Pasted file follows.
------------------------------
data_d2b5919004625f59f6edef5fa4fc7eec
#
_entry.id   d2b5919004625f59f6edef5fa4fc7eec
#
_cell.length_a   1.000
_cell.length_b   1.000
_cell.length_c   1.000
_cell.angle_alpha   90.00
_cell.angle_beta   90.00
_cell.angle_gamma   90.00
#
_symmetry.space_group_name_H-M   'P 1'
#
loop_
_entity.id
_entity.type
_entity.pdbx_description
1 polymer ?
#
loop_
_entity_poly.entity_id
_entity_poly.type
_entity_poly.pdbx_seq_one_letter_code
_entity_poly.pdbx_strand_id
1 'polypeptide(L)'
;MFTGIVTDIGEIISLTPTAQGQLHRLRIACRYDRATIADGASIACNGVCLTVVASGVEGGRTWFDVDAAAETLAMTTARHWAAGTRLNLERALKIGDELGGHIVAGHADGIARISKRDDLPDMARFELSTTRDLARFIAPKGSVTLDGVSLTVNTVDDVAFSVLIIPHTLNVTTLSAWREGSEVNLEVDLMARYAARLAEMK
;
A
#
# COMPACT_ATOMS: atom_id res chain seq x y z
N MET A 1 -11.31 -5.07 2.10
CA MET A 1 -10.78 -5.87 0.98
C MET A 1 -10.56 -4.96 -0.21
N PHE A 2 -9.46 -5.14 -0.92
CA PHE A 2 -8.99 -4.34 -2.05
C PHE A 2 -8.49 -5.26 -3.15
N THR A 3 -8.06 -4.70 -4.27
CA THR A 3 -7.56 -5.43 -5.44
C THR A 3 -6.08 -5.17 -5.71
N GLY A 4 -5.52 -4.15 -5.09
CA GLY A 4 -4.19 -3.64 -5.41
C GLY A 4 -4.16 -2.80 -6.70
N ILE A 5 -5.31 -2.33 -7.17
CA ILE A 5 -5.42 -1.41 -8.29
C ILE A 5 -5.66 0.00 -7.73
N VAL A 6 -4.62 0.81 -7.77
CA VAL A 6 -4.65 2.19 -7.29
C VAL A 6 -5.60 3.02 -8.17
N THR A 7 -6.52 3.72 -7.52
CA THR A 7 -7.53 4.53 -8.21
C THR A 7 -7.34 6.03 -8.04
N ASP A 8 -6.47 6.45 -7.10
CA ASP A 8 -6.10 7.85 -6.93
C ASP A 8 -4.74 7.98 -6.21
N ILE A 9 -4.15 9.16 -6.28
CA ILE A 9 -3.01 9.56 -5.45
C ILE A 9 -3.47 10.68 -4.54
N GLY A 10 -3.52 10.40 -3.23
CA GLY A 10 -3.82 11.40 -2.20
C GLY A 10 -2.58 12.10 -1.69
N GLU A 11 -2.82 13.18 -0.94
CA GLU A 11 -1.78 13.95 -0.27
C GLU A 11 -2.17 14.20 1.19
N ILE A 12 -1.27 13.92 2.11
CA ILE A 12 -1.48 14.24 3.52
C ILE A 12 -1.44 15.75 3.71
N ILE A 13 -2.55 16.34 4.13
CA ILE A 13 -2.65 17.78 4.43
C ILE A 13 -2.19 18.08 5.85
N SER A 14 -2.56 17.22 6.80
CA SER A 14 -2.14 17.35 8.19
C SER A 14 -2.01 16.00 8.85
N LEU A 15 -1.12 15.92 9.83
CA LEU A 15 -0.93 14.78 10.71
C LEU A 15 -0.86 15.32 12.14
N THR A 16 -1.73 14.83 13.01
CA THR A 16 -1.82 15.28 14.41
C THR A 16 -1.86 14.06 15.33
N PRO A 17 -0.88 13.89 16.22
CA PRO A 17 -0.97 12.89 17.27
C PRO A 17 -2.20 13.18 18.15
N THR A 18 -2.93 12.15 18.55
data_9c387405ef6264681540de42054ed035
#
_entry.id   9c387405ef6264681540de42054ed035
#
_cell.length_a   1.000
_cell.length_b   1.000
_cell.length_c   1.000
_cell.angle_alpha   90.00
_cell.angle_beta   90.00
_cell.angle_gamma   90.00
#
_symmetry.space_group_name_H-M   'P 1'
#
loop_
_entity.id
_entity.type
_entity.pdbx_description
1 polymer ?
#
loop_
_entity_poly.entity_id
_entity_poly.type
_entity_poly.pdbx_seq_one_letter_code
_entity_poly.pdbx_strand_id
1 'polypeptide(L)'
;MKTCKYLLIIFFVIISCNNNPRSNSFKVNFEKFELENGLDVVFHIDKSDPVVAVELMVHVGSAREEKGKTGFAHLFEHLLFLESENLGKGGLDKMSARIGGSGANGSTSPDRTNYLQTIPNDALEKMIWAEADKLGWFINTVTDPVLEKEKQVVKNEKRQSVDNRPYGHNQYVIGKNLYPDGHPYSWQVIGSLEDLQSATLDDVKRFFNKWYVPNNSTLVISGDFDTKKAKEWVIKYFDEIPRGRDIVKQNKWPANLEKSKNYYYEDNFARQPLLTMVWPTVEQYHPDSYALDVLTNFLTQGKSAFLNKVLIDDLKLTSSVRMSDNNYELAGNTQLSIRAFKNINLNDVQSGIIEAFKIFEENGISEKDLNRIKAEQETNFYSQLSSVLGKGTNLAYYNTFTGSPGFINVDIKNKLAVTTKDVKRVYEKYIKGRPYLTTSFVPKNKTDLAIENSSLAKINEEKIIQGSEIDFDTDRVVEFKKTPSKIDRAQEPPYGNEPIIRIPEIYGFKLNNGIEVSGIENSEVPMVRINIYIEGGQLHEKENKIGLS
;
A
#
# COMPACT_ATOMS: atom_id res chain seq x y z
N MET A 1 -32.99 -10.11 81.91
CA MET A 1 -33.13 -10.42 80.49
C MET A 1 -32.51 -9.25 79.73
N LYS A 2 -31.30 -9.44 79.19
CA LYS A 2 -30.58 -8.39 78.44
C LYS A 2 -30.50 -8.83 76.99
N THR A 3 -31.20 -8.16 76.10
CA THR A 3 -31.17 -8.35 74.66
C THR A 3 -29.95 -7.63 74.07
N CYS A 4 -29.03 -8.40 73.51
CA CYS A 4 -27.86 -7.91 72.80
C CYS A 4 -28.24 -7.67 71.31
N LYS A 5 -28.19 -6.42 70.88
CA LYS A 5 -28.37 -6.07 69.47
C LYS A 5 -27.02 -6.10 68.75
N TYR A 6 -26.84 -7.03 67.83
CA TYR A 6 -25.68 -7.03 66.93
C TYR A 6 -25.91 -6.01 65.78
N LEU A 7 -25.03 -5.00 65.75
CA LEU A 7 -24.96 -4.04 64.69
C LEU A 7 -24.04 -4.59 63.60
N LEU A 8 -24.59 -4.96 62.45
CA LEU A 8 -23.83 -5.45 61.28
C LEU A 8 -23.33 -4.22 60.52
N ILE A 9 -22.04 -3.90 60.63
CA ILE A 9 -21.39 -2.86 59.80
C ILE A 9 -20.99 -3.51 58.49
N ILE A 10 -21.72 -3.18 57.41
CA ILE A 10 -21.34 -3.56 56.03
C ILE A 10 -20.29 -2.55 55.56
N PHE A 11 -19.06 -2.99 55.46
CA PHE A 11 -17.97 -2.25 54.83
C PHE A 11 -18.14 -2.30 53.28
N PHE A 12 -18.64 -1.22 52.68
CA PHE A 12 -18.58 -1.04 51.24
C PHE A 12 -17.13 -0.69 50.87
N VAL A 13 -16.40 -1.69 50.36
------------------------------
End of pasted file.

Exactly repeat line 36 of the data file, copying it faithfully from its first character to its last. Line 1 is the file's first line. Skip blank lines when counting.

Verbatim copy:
C PHE A 2 -8.49 -5.26 -3.15